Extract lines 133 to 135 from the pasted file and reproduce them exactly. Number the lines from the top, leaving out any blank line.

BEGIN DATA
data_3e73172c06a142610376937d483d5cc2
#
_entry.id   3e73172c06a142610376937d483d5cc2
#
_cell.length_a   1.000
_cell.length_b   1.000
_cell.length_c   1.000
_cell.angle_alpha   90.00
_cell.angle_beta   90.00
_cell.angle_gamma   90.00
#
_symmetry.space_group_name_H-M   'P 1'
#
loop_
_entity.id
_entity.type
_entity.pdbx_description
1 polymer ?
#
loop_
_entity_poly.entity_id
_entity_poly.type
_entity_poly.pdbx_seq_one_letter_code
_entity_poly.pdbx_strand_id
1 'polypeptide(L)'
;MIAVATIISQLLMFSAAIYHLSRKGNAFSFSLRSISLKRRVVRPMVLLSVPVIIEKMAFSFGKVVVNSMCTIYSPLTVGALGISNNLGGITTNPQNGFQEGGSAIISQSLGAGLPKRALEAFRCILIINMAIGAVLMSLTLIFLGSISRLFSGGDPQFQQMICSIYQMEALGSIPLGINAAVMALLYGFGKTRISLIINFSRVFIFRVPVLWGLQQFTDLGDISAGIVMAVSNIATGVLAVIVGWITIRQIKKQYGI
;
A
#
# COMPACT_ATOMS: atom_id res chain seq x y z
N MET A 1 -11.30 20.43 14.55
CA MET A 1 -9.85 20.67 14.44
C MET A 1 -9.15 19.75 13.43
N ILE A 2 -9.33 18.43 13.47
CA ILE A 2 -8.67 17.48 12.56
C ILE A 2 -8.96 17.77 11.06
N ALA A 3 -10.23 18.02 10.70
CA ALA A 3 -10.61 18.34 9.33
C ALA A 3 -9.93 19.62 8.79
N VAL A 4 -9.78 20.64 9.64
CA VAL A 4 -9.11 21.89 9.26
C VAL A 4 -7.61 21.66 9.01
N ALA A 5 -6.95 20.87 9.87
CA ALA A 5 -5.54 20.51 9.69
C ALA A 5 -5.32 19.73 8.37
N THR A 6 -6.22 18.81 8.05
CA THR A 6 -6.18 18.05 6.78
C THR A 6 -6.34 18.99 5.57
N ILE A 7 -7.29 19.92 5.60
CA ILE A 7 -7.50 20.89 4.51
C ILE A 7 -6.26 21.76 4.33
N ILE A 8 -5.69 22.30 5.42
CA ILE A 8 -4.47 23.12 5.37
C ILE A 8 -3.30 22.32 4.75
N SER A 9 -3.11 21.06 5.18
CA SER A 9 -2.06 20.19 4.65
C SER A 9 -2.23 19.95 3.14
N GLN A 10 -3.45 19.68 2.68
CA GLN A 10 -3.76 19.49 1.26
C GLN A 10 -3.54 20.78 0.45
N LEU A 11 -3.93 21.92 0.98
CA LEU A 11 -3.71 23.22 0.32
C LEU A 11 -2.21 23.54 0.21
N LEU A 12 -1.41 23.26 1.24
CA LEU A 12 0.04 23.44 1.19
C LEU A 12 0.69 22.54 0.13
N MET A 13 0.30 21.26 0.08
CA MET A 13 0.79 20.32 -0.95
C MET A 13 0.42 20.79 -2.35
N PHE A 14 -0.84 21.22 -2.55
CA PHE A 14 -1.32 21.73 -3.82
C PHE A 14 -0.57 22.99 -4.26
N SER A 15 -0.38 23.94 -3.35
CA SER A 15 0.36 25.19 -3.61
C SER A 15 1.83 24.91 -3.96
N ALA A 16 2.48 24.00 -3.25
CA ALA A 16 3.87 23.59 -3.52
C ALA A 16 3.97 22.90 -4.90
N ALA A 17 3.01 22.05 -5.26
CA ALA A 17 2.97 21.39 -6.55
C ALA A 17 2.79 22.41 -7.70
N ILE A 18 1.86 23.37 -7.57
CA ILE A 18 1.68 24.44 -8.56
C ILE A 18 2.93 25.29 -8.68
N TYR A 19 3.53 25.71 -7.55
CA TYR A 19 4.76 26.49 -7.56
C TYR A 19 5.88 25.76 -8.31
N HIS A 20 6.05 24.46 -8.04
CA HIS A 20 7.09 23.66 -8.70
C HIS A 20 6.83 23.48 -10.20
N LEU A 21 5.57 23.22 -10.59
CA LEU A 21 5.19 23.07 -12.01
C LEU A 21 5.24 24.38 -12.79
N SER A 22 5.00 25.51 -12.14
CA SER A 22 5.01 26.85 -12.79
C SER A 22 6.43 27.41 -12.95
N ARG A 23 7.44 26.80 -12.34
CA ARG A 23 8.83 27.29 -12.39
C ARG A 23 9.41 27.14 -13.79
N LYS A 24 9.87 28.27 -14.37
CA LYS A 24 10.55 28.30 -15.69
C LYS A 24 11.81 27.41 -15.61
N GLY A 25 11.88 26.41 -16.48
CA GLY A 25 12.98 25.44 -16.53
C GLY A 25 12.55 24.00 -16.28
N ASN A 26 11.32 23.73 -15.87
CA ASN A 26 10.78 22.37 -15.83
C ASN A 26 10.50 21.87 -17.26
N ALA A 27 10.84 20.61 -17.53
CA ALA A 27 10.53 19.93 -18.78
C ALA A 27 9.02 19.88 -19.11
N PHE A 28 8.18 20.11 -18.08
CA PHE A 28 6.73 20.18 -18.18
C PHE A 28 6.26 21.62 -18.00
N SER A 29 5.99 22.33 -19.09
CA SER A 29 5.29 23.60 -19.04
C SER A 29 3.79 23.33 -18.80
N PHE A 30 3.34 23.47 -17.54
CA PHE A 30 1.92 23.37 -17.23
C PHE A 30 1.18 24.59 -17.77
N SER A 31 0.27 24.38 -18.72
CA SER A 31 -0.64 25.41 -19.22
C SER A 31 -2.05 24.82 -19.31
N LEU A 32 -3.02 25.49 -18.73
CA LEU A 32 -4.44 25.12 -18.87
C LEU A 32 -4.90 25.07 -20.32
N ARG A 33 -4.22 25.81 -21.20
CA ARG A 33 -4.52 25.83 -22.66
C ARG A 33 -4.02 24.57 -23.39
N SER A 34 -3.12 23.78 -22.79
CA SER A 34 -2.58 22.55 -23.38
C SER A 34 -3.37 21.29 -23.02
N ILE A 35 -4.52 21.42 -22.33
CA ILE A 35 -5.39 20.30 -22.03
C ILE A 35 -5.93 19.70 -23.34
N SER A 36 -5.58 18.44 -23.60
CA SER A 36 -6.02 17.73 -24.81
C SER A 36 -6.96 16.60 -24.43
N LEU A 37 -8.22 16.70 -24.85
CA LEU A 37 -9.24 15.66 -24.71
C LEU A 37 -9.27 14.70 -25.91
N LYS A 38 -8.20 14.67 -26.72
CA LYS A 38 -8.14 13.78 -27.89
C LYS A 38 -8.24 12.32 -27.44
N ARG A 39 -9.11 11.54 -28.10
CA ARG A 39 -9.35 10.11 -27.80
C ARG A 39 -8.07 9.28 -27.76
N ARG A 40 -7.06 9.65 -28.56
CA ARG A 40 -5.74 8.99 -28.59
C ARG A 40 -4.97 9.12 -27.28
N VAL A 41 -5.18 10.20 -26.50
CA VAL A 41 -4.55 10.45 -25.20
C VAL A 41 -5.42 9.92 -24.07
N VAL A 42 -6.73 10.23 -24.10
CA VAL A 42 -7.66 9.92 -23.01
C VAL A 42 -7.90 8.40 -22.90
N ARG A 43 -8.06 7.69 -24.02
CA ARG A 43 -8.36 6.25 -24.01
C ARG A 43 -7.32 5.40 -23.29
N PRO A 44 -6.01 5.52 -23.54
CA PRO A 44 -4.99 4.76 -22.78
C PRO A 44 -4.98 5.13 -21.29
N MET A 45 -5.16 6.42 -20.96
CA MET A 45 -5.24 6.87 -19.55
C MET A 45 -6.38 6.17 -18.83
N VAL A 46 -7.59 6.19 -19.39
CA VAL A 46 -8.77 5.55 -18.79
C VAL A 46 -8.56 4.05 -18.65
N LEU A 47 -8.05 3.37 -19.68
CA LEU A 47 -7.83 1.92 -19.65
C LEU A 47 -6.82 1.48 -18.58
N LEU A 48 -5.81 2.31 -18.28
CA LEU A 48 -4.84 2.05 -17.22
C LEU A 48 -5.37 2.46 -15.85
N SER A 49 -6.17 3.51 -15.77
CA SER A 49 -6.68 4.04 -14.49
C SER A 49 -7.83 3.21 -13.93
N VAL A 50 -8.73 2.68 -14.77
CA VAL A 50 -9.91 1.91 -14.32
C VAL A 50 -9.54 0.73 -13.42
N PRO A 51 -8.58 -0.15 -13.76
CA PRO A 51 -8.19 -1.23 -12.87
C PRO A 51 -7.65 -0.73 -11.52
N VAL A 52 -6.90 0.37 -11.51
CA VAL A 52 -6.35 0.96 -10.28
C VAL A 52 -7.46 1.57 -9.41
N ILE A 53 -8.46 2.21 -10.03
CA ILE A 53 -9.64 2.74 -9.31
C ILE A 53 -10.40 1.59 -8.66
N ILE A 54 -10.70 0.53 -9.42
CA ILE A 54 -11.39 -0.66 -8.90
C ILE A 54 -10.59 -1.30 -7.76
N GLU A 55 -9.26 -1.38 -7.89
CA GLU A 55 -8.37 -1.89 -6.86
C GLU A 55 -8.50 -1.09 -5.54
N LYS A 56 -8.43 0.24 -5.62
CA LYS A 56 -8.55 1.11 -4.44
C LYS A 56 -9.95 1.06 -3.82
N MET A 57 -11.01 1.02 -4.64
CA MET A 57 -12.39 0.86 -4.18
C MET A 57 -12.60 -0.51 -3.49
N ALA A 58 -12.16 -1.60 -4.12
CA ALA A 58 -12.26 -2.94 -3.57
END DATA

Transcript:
N ILE A 35 -4.52 21.42 -22.33
CA ILE A 35 -5.39 20.30 -22.03
C ILE A 35 -5.93 19.70 -23.34